Baby ashes parents asked to choose memorial design for Princes Street Gardens

Dorothy Maitland and Willie reid looks at a memorial for her daughter. Picture; Ian Georgeson
Dorothy Maitland and Willie reid looks at a memorial for her daughter. Picture; Ian Georgeson
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PARENTS affected by the Mortonhall baby ashes scandal have been asked to select a design for a bronze memorial in Princes Street Gardens.

Created by renowned Kelpies sculptor Andy Scott, the emotional designs are of a rocking horse with a broken rocker or an elephant whose trunk appears to be cradling an invisible infant.

One of the planned designs.  Picture; contributed

One of the planned designs. Picture; contributed

Letters have been sent to parents by the city council to choose which statue they feel would best reflect their loss.

The designs have been produced after months of meetings between Mr Scott and his wife Hanneke and the council’s memorial working group as well as a larger consultation with affected families.

It will be the second memorial to the hundreds of babies whose ashes were buried or otherwise disposed of at Mortonhall Crematorium over decades, while parents were being told by staff that none were available after cremation. The cruel practice was uncovered four years ago by infant death support charity Sands Lothians and revealed in the Evening News.

Last December a memorial garden was opened within Mortonhall, near the site where it’s believed many of the babies’ ashes were buried. However, many parents felt unable to return to Mortonhall.

Dorothy Maitland, former operations manager of Sands Lothians and a member of the working group, said: “The passion and empathy Andy Scott and his wife showed to parents proved to us they were the right people to create the sculpture. “They listened intently to our experiences, I can’t think of anyone better to design and sculpt a memorial to our babies.

“I was drawn to the rocking horse as when my daughter Kaelen died at nine days old I remember holding her in my arms and gently rocking her, and I felt I was comforting her.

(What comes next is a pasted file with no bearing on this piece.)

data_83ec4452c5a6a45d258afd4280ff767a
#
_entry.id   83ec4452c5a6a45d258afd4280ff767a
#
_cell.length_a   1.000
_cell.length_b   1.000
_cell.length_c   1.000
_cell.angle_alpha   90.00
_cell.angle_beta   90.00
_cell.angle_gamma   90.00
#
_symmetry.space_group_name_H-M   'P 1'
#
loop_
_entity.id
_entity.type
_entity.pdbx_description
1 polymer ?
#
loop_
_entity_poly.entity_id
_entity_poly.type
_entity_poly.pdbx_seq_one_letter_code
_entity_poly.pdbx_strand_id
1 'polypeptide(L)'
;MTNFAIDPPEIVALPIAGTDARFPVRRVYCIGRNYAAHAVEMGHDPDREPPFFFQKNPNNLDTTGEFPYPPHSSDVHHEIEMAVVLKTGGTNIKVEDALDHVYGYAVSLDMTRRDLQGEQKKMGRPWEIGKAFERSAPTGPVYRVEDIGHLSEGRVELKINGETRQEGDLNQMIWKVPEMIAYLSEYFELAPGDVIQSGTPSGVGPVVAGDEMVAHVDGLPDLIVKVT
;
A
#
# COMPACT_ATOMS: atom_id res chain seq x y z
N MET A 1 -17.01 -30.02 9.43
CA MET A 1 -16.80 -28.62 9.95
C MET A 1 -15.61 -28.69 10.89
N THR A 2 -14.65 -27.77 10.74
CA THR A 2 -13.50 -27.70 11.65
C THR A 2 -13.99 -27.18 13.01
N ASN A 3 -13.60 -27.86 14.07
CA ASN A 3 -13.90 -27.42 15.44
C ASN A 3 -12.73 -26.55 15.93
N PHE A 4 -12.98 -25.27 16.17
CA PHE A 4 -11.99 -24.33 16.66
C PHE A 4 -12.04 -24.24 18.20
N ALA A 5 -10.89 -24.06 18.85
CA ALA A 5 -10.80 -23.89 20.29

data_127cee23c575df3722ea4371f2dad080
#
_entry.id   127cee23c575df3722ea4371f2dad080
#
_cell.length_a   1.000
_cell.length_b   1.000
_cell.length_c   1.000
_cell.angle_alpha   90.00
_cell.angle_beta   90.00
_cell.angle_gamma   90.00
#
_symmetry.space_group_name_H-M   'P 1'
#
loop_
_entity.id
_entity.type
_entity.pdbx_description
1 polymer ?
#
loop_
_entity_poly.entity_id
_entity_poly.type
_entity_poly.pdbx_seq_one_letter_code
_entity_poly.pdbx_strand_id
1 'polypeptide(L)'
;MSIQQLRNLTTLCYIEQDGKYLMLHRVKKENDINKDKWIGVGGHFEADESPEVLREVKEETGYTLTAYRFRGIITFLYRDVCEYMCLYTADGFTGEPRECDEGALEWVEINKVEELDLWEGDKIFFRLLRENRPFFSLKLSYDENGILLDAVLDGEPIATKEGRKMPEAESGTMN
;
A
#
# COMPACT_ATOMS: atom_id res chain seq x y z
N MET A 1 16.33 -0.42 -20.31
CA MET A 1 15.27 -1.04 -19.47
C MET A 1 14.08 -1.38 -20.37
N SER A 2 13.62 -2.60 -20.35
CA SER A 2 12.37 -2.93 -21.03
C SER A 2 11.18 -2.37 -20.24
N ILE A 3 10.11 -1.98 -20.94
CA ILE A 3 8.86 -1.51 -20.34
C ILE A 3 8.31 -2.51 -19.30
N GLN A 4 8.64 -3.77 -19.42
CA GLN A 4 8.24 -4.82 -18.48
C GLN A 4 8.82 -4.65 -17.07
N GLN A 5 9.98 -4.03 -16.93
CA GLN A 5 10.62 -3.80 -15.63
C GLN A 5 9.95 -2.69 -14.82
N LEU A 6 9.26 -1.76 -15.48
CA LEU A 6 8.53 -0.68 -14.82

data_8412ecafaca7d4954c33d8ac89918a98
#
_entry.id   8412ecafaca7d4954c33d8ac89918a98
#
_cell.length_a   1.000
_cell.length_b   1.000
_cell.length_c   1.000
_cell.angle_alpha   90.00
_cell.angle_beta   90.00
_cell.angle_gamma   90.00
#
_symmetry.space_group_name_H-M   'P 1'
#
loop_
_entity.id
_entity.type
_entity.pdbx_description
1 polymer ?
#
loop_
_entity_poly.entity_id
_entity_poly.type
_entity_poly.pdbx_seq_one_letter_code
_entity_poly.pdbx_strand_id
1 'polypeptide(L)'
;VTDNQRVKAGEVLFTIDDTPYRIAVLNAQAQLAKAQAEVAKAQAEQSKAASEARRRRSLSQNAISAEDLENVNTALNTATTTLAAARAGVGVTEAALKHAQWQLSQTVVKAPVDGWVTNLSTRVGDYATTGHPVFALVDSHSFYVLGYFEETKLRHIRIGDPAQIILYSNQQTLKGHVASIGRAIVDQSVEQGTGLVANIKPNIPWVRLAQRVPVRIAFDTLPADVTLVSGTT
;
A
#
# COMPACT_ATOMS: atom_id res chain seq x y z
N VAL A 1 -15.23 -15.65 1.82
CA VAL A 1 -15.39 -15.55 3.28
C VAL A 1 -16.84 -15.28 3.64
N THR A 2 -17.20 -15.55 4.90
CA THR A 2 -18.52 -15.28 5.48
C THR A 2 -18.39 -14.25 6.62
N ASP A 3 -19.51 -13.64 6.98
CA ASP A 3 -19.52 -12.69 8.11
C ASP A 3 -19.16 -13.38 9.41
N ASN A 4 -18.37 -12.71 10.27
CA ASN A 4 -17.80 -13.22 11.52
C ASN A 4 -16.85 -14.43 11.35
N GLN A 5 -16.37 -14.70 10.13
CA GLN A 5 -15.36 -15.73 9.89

“It’s such a vivid memory. I also feel it sums up how a parent feels afterwards – lost and broken. The broken rocker says it all. However, the elephant too is a beautiful design and if chosen will be equally appropriate.”

Both designs stand two metres tall and will be in bronze, embossed with tiny forget-me-not flowers, which according to Mr Scott will “reinforce that the city will not forget”.

He has told parents that the rocking horse will be based on a Scottish Clydesdale foal and will have its “head bowed as though in pensive mood” and the “broken base symbolises the past practices which were not appropriate and reflects that all is not quite right”. The other option, of an elephant, will be a “gentle artwork” of small footprints leading to the elephant’s trunk which is “curved as if holding someone we cannot see”.

He added: “The expression ‘an elephant never forgets’ is a poignant reminder of the babies affected by the past practices and the lessons learned from what happened.”

The memorials are part of a council action plan in response to 22 recommendations made in a report by former Lord Advocate Dame Elish Angiolini.

Councillor Lesley Hinds said: “It’s important that we reflect the wishes of affected parents who felt a second memorial should be created in addition to the tranquil walled garden at Mortonhall.”